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Two Killed as Hurricane Jerry Cuffs Texas Coast Towns

October 16, 1989|J. MICHAEL KENNEDY | TIMES STAFF WRITER

HOUSTON — Hurricane Jerry, which fooled forecasters as it danced about the Gulf of Mexico for four days, finally crashed into the Texas coast at Galveston Sunday night, killing at least two people as its 85-m.p.h. winds tossed cars and ripped down power lines.

Gary Stone of the Emergency Operations Center at Galveston said he believed the worst damage occurred at the tiny town of Jamaica Beach on the western end of the 32-mile-long island.

"We're trying to get as many city people as we can out in the field to assess the damage," he said. Stone said that power outages, flooding, and blown-out windows had been reported to the center.

The bodies of a man and a small child were found floating near Galveston's sea wall, Stone said. He said the victims were believed to be either passengers in a car that washed over the sea wall or pedestrians.

There were no other immediate reports of injuries.

While the storm's maximum sustained winds were reported to be 85 m.p.h., wind gusts in the area reached 100 m.p.h. when Jerry made landfall shortly after 6 p.m., the National Hurricane Center in Miami said.

But the storm's fury quickly diminished after coming ashore. By 9 p.m., Jerry was downgraded to a tropical storm as maximum sustained winds decreased to 70 m.p.h. The storm was moving northeast at 14 m.p.h. and was expected to brush past the southeast side of Houston while steadily losing power over land, meteorologists said.

At least three tornadoes touched down along the Texas coast just before Jerry's landfall. A spokeswoman for the Orange Police Department said one tornado landed south of downtown, causing some property damage. A second tornado was reported in the Galveston area, tearing off roofs, and Baytown police confirmed a third tornado.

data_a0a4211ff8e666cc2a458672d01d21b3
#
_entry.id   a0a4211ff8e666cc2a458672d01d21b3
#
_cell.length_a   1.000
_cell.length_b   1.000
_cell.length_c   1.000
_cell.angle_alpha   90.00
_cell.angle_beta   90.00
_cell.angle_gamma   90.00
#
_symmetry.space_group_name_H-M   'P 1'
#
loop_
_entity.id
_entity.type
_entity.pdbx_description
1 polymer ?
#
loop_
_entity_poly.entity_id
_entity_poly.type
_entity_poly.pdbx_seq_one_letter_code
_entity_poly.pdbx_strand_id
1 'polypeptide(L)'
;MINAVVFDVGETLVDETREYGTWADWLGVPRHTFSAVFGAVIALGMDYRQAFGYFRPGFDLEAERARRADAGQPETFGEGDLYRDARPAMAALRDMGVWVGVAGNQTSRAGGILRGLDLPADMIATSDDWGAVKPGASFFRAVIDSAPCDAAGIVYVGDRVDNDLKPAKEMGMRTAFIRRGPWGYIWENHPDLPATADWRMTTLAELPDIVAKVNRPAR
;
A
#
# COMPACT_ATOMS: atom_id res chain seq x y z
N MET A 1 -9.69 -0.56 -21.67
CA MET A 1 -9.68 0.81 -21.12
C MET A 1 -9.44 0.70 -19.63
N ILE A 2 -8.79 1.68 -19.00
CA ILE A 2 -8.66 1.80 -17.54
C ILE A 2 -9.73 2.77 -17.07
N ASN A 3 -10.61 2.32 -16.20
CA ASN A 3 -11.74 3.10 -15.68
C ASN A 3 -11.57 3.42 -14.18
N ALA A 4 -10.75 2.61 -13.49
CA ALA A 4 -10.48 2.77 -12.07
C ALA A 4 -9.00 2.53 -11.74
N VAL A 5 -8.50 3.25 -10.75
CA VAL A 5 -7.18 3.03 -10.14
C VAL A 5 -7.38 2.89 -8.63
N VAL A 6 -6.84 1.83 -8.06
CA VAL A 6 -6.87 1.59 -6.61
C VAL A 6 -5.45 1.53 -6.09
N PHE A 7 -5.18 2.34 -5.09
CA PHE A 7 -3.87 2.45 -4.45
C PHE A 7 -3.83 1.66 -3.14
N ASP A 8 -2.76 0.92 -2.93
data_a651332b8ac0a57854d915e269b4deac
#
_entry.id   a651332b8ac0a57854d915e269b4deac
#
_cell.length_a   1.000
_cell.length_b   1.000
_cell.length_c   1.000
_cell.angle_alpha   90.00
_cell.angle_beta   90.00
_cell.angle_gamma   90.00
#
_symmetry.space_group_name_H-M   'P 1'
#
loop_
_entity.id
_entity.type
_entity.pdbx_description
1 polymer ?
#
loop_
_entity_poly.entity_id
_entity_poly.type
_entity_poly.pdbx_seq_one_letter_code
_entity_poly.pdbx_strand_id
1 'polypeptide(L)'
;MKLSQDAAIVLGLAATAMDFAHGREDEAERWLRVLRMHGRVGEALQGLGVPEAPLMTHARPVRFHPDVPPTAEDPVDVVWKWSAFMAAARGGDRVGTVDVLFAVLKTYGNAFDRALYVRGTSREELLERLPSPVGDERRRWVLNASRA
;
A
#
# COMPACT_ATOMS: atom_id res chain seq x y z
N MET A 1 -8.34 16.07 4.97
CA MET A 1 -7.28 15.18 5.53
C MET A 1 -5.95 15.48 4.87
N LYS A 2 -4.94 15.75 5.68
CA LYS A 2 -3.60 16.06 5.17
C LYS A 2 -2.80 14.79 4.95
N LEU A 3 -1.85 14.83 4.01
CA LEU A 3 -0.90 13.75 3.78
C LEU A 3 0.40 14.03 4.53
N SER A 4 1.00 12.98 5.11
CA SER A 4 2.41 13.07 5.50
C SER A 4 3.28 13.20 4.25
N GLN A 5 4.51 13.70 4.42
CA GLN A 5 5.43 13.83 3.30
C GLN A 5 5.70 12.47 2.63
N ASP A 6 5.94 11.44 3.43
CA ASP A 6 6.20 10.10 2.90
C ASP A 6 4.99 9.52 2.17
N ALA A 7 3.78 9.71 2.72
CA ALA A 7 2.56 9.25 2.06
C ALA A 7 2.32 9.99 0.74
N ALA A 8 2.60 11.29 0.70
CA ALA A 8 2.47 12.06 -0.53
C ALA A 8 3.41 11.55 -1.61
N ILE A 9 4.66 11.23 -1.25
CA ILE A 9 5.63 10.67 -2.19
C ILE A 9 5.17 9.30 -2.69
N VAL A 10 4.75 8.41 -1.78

Houston Lighting & Power Co. spokesman Graham Painter said about 52,000 customers were without power in Galveston and the surrounding area. A spokesman for Gulf States Utilities said about 900 homes were without electricity in High Island, east of Galveston. There were other reported blackouts in neighboring Gilcrest, Winnie and Anahuac.

The hurricane, which originally had been forecast to make landfall in the New Orleans area, started pelting Galveston with rain and gusty wind early Sunday evening. But because it was a minimal hurricane, the city was not ordered evacuated, even though the National Weather Service predicted that tides could be as much as 10 feet higher than normal.

As the storm approached, City Manager Doug Matthews did urge residents on the western end of the island to leave because the homes there have no protection from a sea wall, which was built at the more-populous eastern end after 6,000 people were killed in a hurricane in 1900.

The storm was classified as a category 1 hurricane, the least severe possible. It came on the heels of last month's Hurricane Hugo, which devastated the South Carolina coast with 145-m.p.h. winds and caused billions of dollars in damage. Hugo was a category 4 storm. Jerry is the 10th tropical storm of the season.

Officials were less fearful of Jerry's winds than the potential for flooding. The storm hit at the same time that tides were expected to peak this week because of the relative positions of the Earth, moon and sun.

High tide at Galveston, which arrives around sunset and just before sunrise, is 1 1/2 to 2 feet above sea level. Astronomical tide was expected to add about a foot, and storm surge another 4 to 7 feet, forecasters said.

While there was no evacuation for Galveston, a number of shelters were opened along the coast for residents living in the lowlands where flooding is most likely to occur.

To the east of the storm at Grand Isle, a barrier island, more than 1,000 residents who were evacuated Saturday began returning home Sunday when it became apparent that the full force of the storm would not hit them.

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